There Is No War in Iraq

“The War in Iraq” is nonsense. It does not exist. It is entirely fiction. What does exist and is real is a multitude of wars in Iraq, as many of them as there are humans who hold the thought of such a war. Each and all of them are entirely unique, individual, and personal to the thinker of those thoughts. To believe that there is just one war is absurd. It is not real.

Each of us who has a mental image of a war creates that war in the image of our own beliefs, thoughts, feelings, values, and prejudices. It can be no other way. We each have our own perceptions of what that war involves and we assign our own interpretations to those perceptions. Those are the bricks and mortar of our private wars.

None of us can stop or change “The War in Iraq” because it does not exist. We are utterly powerless to effect a change on the nonexistent. We are, however, utterly empowered to change anything and everything about our own private wars, the ones that clearly do exist. The real question then is, “What am I going to do about my war?” And that is the subject of this document.

There are three popular basic views of “The War.” These are: it is necessary, even inevitable; it is an unjust war that should not be fought; it is a war, and that makes it wrong. Let’s examine some of the beliefs necessary to support each of these basic perspectives.

To see the war as necessary you must hold to many beliefs. Among these are: that killing other human beings is not only justifiable but necessary, at least in some circumstances; that the end justifies the means (i.e., that an evil is not evil when it prevents an even greater evil); that good can come from acts that would under other circumstances be reprehensible.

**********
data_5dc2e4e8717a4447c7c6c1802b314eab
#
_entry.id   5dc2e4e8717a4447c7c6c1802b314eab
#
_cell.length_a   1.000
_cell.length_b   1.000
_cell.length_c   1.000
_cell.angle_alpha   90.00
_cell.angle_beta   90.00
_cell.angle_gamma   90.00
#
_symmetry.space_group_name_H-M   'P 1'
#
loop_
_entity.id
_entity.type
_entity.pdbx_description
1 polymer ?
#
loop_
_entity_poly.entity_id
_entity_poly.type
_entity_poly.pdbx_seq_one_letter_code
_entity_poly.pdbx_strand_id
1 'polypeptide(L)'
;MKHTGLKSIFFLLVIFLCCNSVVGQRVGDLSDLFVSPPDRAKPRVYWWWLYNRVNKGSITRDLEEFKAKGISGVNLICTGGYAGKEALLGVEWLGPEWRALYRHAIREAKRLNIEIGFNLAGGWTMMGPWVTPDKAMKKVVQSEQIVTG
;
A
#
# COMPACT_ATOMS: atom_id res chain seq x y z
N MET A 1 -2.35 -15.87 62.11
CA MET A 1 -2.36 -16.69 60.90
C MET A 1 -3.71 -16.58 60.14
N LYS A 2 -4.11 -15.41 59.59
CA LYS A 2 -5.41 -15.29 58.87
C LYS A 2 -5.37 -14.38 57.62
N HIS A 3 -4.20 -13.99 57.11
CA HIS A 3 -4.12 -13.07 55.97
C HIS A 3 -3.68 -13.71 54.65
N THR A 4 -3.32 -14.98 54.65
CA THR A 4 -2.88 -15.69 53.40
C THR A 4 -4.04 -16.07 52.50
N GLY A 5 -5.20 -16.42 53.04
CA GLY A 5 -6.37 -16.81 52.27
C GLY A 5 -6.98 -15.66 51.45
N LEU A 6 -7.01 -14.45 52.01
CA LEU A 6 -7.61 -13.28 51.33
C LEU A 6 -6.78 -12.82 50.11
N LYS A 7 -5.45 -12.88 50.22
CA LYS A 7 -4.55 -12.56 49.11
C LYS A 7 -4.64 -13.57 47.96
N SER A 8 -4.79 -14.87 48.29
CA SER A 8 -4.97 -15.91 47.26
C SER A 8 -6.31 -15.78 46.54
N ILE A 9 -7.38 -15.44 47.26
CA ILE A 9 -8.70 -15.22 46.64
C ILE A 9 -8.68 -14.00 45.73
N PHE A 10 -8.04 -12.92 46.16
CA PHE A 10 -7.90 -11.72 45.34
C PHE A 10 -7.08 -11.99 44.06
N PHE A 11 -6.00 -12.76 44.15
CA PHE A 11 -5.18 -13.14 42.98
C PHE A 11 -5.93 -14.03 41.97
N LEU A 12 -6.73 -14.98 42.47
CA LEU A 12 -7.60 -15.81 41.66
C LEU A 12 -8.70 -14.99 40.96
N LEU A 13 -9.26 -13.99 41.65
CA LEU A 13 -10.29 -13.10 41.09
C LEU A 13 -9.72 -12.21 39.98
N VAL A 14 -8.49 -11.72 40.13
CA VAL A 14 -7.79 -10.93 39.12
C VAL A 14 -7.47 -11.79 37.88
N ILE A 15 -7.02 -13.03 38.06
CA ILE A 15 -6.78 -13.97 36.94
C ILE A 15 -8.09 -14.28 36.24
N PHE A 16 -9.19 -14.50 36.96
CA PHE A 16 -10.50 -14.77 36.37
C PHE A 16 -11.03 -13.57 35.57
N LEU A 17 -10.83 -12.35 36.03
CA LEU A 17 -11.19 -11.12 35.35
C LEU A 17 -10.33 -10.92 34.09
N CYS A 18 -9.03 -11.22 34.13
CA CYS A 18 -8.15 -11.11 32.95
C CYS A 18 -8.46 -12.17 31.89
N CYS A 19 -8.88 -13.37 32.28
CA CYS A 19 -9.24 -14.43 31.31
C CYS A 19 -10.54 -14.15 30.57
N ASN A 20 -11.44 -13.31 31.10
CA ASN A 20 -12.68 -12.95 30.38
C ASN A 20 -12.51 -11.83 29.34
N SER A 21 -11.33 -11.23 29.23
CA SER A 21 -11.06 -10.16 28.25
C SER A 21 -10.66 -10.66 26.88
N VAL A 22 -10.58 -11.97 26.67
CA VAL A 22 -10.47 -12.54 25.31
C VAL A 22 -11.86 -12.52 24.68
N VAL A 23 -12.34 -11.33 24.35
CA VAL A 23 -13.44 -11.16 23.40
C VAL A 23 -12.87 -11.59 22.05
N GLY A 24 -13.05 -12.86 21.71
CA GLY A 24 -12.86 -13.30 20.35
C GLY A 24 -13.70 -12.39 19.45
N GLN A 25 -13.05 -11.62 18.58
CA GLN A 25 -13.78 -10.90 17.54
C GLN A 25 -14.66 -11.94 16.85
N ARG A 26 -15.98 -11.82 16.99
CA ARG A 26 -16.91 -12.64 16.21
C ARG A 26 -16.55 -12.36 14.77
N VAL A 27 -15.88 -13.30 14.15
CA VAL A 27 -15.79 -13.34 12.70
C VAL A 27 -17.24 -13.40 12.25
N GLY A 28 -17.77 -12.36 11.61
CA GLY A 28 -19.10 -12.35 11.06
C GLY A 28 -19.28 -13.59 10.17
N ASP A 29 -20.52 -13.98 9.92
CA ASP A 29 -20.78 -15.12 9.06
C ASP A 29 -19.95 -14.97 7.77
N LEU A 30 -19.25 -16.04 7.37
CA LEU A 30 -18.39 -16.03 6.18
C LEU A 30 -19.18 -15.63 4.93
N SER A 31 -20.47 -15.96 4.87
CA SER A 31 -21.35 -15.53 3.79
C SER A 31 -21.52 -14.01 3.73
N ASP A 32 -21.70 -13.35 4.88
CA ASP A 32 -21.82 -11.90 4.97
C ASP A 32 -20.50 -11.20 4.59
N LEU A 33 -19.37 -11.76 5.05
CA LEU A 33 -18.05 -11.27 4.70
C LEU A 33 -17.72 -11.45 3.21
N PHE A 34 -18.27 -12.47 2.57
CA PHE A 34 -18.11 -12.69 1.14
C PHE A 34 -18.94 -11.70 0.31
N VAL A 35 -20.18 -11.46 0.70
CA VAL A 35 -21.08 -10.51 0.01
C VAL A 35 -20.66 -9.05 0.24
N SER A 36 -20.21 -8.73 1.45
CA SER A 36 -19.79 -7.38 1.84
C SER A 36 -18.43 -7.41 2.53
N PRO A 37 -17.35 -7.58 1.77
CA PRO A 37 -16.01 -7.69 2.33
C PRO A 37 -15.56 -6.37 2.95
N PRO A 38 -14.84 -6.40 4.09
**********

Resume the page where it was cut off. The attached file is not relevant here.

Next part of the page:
To see the war as “unjust” implies that there exists some war that is just. This is only slightly different than the previous view in that it makes an exception of this particular war. It further implies that if you believed that this war was just, you would be all for it.

To see the war as wrong just because it is a war implies that there is something about war itself that is unconscionable, indefensible, and therefore wrong. There are many candidates for what that unacceptable quality of war is. Among them are: killing, mass destruction, violence, coercion, and many more. Taken singly or in aggregate, they provide sufficient reason to arrive at the rejection of war categorically.

There is one belief that these views share in common: there are victims and villains in war. And for this reason all three views are fatally flawed. There are no victims, only volunteers. No, I don’t mean that people stand in line to be slaughtered by whatever means. However, I do mean that at levels of which few are conscious, it has all been arranged, and even those who suffer and die agreed to play their roles for reasons of their own. My lack of understanding of their reasons does not mean that those reasons don’t exist, nor that I would not agree with them if I did understand, nor that there is anything defective about either the reasons or those who hold them. It simply means that I don’t understand.